Roy would eventually become a three-time All-Star, and he brought the Portland Trail Blazers back to relevance. Most would remember his game-winning 3-pointer against the Rockets back in 2008, but he was also one of the NBA’s most unstoppable guards during his peak years. He could do it all, shooting it from deep, mid-range, pull-up, and his ability to drive with both hands and finish at the rim made him as what Metta World Peace and Kobe Bryant called him to be one of the best offensive players they had ever faced. He was one of the NBA’s most clutch players, and the sky was the limit for him since he would only turn 26 following the 2009-2010 NBA season.
His career ultimately came to an end because his degenerative knees, but he could’ve been one of the best shooting guards in the league had he been healthy.
Ryan Wheeler: Grant Hill
Grant Hill was my favorite player during his four years at Duke. I even rocked the Blue Devils jersey in middle school. Hill was a high-flying, do-everything 6'8" small forward.
Coming into the NBA as the #3 pick to the Detroit Pistons, Hill won co-Rookie of the Year with Jason Kidd with a stat line of 19.9, 6.4 rbs, 5.0 assists and 1.8 steals. His PER for the first 6 seasons averaged 22.5 and even posted a win/share total of 14.6 in 1996-97. He was the biggest basketball brand aside from His Airness #23.
Hill went down in a playoff game with an ankle injury that was devastating. He continued playing on it that series and effectively ruined the rest of his career. Despite the ankle injury, the Orlando Magic signed Hill and Tracy McGrady in free agency in 2000 to be the next Michael & Scottie. With Hill and McGrady running on the wings that team would have been scary good and athletic. The injury and subsequent rehab was so calamitous that he almost died from a staph infection.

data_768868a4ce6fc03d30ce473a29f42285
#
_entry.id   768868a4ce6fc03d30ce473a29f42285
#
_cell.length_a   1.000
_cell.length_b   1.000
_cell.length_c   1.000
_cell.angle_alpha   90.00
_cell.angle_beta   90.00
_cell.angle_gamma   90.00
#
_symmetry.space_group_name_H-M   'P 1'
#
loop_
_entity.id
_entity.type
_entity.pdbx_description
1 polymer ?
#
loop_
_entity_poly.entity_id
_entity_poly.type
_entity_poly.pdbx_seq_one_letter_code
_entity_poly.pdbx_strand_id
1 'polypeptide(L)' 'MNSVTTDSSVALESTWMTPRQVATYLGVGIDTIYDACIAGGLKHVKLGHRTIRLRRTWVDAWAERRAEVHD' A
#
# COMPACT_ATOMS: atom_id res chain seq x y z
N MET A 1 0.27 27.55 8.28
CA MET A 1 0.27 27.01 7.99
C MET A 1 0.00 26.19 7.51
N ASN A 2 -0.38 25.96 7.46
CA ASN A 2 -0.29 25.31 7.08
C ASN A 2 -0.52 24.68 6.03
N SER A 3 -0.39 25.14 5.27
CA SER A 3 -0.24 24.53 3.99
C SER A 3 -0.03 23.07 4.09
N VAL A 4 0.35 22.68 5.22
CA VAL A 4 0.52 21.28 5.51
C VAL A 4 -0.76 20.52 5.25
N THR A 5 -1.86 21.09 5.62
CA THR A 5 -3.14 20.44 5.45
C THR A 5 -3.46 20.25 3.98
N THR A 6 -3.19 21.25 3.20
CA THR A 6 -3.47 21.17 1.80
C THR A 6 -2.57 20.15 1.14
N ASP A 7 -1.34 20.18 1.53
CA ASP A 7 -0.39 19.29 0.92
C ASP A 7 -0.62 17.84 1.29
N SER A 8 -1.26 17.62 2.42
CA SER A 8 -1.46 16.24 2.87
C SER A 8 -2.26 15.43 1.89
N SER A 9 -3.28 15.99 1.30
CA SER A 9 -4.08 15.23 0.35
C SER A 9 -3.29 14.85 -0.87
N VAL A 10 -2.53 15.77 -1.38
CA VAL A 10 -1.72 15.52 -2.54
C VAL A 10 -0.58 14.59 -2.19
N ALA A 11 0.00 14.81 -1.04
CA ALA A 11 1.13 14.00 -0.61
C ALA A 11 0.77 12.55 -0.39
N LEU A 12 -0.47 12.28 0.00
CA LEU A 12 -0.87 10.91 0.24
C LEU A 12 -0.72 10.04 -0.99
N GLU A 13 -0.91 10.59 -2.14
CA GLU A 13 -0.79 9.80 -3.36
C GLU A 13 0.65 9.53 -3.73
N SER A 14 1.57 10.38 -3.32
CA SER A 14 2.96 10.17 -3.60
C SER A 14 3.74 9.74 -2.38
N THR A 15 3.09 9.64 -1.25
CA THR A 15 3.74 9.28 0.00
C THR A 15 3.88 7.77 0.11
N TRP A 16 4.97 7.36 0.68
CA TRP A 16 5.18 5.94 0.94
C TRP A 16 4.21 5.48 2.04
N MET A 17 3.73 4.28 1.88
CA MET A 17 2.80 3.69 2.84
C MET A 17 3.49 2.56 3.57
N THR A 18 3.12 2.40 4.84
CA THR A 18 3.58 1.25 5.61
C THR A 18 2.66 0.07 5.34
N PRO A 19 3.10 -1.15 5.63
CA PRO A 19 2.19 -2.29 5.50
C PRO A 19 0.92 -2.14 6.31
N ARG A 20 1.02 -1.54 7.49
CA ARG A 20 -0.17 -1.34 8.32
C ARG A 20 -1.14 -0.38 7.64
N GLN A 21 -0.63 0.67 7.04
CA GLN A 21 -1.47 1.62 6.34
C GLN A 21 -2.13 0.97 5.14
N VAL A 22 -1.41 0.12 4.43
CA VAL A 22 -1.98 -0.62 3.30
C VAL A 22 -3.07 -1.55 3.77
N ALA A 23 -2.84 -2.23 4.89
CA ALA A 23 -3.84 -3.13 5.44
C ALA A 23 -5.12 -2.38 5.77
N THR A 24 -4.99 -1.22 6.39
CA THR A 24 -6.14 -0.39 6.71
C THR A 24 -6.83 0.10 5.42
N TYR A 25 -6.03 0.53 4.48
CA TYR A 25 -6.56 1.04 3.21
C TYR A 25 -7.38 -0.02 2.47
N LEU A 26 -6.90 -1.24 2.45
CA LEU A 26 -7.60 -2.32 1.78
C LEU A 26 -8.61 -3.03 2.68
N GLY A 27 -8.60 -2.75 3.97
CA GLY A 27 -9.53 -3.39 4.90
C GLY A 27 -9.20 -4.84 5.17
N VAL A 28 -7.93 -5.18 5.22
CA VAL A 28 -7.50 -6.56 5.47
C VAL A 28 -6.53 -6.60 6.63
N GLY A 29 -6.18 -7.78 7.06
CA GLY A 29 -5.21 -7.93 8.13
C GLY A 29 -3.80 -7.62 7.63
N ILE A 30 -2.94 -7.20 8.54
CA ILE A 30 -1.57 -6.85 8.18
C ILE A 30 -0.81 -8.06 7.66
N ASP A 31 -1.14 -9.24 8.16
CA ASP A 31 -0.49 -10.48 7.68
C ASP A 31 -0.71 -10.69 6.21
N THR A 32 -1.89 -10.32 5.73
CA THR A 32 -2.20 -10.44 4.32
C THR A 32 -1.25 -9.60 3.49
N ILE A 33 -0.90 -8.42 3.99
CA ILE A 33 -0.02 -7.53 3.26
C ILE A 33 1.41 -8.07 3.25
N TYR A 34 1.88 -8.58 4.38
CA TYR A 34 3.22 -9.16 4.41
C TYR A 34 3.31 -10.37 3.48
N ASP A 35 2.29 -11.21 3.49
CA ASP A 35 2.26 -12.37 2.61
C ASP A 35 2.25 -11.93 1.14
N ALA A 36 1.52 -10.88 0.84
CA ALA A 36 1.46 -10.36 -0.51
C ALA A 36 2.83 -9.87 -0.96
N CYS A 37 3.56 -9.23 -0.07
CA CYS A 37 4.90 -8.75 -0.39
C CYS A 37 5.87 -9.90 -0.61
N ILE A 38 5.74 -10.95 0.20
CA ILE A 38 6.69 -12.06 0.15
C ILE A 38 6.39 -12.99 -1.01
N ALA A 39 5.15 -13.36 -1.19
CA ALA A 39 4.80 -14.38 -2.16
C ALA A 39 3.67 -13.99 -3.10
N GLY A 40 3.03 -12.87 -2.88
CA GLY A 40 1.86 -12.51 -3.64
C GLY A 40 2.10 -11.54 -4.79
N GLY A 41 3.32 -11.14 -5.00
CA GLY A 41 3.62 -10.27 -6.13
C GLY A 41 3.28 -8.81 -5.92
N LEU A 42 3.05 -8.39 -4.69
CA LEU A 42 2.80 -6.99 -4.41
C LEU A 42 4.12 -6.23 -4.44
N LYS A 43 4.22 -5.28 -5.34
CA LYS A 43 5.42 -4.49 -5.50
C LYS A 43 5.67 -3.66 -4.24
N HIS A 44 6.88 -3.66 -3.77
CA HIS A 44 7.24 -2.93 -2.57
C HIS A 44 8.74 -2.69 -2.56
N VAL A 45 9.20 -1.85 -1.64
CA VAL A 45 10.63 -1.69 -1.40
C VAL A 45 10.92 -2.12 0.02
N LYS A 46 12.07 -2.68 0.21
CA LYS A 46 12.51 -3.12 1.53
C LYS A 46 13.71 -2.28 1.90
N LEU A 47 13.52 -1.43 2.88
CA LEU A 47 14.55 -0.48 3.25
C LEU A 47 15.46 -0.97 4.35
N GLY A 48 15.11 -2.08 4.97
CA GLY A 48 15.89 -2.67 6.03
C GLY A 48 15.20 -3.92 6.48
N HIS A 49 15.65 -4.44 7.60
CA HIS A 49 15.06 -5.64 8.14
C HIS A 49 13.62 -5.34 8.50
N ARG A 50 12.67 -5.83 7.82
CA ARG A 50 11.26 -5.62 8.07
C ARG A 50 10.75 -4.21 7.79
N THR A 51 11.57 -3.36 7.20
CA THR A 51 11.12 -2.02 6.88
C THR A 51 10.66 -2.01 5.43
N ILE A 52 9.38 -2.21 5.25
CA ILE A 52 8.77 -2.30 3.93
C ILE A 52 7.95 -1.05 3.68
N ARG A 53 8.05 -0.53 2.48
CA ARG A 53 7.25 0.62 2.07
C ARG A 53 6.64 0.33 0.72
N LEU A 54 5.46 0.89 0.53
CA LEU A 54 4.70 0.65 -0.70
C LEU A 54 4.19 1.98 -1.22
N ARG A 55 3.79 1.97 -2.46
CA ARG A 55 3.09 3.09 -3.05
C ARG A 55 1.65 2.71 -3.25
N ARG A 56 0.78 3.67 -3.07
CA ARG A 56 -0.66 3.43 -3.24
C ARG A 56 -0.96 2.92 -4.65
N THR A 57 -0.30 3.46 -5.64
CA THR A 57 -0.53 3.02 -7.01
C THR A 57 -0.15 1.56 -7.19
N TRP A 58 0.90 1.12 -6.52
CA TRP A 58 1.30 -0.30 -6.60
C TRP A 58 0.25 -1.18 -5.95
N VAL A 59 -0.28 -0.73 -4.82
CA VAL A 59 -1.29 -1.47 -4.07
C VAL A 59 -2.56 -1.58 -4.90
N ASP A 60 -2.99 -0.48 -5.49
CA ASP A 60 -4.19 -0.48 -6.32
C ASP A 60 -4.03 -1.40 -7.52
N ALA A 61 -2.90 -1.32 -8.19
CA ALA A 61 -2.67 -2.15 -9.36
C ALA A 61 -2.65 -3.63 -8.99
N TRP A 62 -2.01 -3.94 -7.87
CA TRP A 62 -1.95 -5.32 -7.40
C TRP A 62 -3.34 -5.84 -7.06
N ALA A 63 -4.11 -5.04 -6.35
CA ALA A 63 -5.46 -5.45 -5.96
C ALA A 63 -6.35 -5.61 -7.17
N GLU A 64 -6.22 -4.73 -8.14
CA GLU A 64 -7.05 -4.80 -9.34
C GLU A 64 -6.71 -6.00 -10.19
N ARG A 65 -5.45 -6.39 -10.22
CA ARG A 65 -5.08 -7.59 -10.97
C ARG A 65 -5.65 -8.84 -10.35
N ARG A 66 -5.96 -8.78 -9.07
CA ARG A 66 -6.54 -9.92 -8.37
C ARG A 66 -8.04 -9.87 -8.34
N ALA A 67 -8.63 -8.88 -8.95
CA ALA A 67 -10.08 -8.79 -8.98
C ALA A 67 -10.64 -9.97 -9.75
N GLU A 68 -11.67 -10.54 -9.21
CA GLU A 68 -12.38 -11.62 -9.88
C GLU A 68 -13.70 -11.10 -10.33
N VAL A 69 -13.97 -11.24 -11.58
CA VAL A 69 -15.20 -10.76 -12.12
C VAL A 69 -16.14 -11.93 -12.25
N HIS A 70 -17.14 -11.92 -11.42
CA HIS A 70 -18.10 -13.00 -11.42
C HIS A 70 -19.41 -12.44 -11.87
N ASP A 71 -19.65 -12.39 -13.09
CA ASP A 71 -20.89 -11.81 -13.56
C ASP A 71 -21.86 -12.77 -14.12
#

Grant Hill had a brief resurgence under the care of the Phoenix Suns miraculous medical team and averaged 30 minutes per game over four full seasons; however, he never regained the dynamism and explosiveness pre-injury. For me, Grant Hill was the one player who would have been legendary without the injury.
Evan Dyal (@EvanDyal): Tracy McGrady
This one is easy for me. It is Tracy McGrady. T-Mac was a force of nature, who at his best was one of the best players the game has ever seen. His 2002-2003 season with the Magic was one of the best individual seasons of all time. Unfortunately, while he was in his prime, his teammates were terrible. In Houston, we saw more greatness from T-Mac including in the playoffs, they just couldn't get over the hump. Then the injuries started piling in for him, and that team was never able to hit their potential. The injuries led to T-Mac becoming a journeyman for the rest of his career. T-Mac was a 6'8 small forward, who could play point guard, shoot from incredible range, and dunk all over you just ask Shawn Bradley. He was unstoppable as a scorer and an elite passer. His game was like LeBron James's we just only saw it for a little bit of time. In today's game, T-Mac would be even more unstoppable.